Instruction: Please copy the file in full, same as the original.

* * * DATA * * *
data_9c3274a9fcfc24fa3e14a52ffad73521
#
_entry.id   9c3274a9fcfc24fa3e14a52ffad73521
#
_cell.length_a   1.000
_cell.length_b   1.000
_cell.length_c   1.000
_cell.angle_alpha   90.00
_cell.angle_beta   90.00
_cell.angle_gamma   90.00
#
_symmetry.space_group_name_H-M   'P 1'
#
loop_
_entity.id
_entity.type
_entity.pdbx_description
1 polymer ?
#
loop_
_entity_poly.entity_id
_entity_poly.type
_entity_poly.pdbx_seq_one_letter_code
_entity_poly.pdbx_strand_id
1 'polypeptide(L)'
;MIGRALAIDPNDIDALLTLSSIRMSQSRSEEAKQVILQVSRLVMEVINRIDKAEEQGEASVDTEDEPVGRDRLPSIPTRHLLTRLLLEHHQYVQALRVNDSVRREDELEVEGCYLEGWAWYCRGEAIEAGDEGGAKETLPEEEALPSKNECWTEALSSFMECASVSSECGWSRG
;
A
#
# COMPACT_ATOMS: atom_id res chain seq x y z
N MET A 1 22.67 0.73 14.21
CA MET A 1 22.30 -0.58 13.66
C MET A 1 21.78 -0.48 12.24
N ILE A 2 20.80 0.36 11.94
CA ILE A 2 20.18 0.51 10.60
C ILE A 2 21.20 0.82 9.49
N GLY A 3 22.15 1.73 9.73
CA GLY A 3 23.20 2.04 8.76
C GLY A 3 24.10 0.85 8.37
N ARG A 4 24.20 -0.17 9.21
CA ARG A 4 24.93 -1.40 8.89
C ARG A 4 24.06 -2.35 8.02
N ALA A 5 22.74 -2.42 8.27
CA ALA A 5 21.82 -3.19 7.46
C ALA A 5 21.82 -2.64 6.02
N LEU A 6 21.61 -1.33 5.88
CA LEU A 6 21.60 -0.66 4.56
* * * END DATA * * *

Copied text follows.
data_9c3274a9fcfc24fa3e14a52ffad73521
#
_entry.id   9c3274a9fcfc24fa3e14a52ffad73521
#
_cell.length_a   1.000
_cell.length_b   1.000
_cell.length_c   1.000
_cell.angle_alpha   90.00
_cell.angle_beta   90.00
_cell.angle_gamma   90.00
#
_symmetry.space_group_name_H-M   'P 1'
#
loop_
_entity.id
_entity.type
_entity.pdbx_description
1 polymer ?
#
loop_
_entity_poly.entity_id
_entity_poly.type
_entity_poly.pdbx_seq_one_letter_code
_entity_poly.pdbx_strand_id
1 'polypeptide(L)'
;MIGRALAIDPNDIDALLTLSSIRMSQSRSEEAKQVILQVSRLVMEVINRIDKAEEQGEASVDTEDEPVGRDRLPSIPTRHLLTRLLLEHHQYVQALRVNDSVRREDELEVEGCYLEGWAWYCRGEAIEAGDEGGAKETLPEEEALPSKNECWTEALSSFMECASVSSECGWSRG
;
A
#
# COMPACT_ATOMS: atom_id res chain seq x y z
N MET A 1 22.67 0.73 14.21
CA MET A 1 22.30 -0.58 13.66
C MET A 1 21.78 -0.48 12.24
N ILE A 2 20.80 0.36 11.94
CA ILE A 2 20.18 0.51 10.60
C ILE A 2 21.20 0.82 9.49
N GLY A 3 22.15 1.73 9.73
CA GLY A 3 23.20 2.04 8.76
C GLY A 3 24.10 0.85 8.37
N ARG A 4 24.20 -0.17 9.21
CA ARG A 4 24.93 -1.40 8.89
C ARG A 4 24.06 -2.35 8.02
N ALA A 5 22.74 -2.42 8.27
CA ALA A 5 21.82 -3.19 7.46
C ALA A 5 21.82 -2.64 6.02
N LEU A 6 21.61 -1.33 5.88
CA LEU A 6 21.60 -0.66 4.56